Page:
54 July-August 2023 July-August 2023 PB
hree months after taking over the
functions of the now defunct
Broadcasting Authority of Ireland,
three commissioners laid out their
wares at a press briefing on the future
of Irish media regulation on the eve of
midsummers day.
The commissioners — broadcasting
commissioner Celene Craig, media development
commissioner Rónán Ó Domhnaill and executive
chairperson Jeremy Godfrey — comprise the
Media Commission, more commonly styled as
Coimisiún na Meán, presumably to avoid
confusion with the similarly named Future of
Media Commission now styled FOMC in ocial
jargon, which reported in 2021. The FOMC
report, provides a road map for the
An Coimisiún has been given the extraordinary
– some might say impossible – task of regulating
not just terrestrial Irish television and radio like
its predecessor, but also video-on-demand
services (Netflix, Amazon, Apple and the rest),
and, thanks to Online Safety commissioner,
Niamh Hodnett, the regulation of most major
social media players.
And although they were not mentioned in the
briefing, it is dicult to see how the regulator
could oversee video services, but not on-demand
audio from distributors such as Spotify.
The reach of the commission is limited to
companies with a corporate presence in Ireland,
but the result of Irish tax laws and decades of IDA
foreign direct investment eorts mean that
number includes most of the significant Silicon
Valley forces. In eect, much of the customer-
facing side of the internet may end up regulated
by a small team in Dublin.
Digital regulations coming from Brussels
mean An Coimisiún may have an even wider
impact, working with or on behalf of the EU
Commission to regulate internet giants.
Currently, An Coimisiún has about 50 sta to
Coimisiún na Meáns agenda includes: reviews of existing commercial
licences and a potential new national independent station; proposals for
a new youth Irish language radio station; “democracy fundsfor court
reporting and local journalism; a review of funding for public service
broadcasting; and addressing Artificial Intelligence
carry out this herculean task, though it aims to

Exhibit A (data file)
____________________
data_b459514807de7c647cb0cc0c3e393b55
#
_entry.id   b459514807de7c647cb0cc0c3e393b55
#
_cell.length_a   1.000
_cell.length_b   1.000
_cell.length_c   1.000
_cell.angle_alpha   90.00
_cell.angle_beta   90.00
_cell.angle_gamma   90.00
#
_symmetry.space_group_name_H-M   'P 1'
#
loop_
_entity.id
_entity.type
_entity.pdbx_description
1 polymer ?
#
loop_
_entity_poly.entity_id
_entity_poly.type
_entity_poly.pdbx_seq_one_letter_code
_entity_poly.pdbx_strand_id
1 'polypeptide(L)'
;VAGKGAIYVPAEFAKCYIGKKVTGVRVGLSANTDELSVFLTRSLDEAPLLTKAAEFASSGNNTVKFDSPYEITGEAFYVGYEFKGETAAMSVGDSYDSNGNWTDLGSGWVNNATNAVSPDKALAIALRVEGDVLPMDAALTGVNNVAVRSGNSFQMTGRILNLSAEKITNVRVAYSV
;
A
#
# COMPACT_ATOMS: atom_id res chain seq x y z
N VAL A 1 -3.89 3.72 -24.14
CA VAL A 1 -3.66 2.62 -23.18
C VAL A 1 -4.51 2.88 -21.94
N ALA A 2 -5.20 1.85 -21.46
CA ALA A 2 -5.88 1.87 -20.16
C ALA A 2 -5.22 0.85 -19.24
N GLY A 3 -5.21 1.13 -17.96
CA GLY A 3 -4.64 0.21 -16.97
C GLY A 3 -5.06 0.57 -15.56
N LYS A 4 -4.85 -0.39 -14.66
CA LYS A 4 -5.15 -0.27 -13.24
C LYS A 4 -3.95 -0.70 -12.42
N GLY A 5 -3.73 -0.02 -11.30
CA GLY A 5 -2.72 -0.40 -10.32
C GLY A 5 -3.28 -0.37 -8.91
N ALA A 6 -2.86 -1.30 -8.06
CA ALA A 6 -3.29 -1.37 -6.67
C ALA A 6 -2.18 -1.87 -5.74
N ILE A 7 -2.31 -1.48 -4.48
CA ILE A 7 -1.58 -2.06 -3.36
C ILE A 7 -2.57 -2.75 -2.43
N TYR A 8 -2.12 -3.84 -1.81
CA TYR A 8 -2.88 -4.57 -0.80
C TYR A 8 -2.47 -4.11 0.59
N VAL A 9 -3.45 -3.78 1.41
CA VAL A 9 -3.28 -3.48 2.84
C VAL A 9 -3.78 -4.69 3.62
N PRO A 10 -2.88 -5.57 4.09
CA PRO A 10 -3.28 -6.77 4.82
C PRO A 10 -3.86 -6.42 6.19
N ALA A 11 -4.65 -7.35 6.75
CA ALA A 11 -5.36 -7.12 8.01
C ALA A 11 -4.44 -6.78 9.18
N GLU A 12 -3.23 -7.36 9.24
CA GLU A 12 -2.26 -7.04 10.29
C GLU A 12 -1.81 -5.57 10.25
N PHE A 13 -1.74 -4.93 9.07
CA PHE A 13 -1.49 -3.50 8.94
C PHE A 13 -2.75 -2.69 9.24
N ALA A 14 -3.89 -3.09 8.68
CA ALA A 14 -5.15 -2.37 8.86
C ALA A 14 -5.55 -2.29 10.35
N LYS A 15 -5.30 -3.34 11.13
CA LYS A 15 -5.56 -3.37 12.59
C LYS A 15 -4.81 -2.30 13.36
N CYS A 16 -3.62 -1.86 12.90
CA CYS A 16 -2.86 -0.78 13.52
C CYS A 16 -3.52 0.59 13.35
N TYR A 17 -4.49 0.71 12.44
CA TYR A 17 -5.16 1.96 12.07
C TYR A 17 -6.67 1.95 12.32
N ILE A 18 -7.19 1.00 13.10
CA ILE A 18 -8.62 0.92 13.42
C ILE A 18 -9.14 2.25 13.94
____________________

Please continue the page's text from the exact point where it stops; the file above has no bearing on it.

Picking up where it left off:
increase this to 160 by February 2024, at which
point they will be fully up and running and begin
enforcement of the EU’s digital Services Act in
addition to the powers already available to them
under the Broadcasting Act 2009 and the Online
Safety and Media Regulation Act 2022.“I don’t
think that [160 sta] will be enough, but it will be
enough to start”, Jeremy Godfrey said.
Ironically, the recent rounds of layos by the
Silicon Valley companies, mainly at the behest
of venture capital backers in order to drive share
prices, may make An Coimisiún’s task easier, at
least in hiring for technical roles to monitor and
There is a ready supply of programmers,
technicians and sysadmins who would no doubt
be happy to transmute from poachers to
Much of the work of An Coimisiún will be
funded through a system of levies on the
companies it regulates. It will also have the
power to levy significant penalties on companies.
Unlike the Press Council of Ireland, which is
not a statutory body, and is by design largely
toothless, relying on moral persuasion and
shaming to enforce its code of conduct, the new
commissioners will have several weapons in
Hail the new non-print media Regulator
Coimisiún na Meán: not to be confused with the de-commissioned
Media Commission whose report it is implementing
By Gerard Cunningham
their arsenal, whether or not they choose to use
A Press Ombudsman-mandated apology may
cause a few red faces at an editorial meeting, but
it doesn’t really aect the bottom line. It may
even be weaponised elsewhere in the same
media outlets as nanny-state over-reach and
woke liberal pearl-clutching.
The BAI exercised a similar control, with
broadcasters required to transmit the findings of
complaints upheld by the Authority.
The powers of the Online Safety Commissioner,
who is part of An Coimisiún, have been a
gamechanger in that respect, with the ability to
impose a fine of up to ten percent of turnover or
€20 million. That bites.
Meanwhile, An Coimisiún has a full agenda for
the next few years, with reviews of existing
commercial licences and a potential new national
independent station; proposals for a new youth
oriented Irish language radio station (Raidió na
g?); “democracy funds” to support court
reporting and local journalism eorts, and a
review of funding for public service broadcasting.
All of this is in addition to new challenges such
as the emergence of ‘artificial intelligence’ and
the impact of computerised ‘large language
models’ online.
Men Four (lef–righ): Rónn Ó Domhnill, Nimh Hodne, Jeremy Godfrey nd Celene Crig


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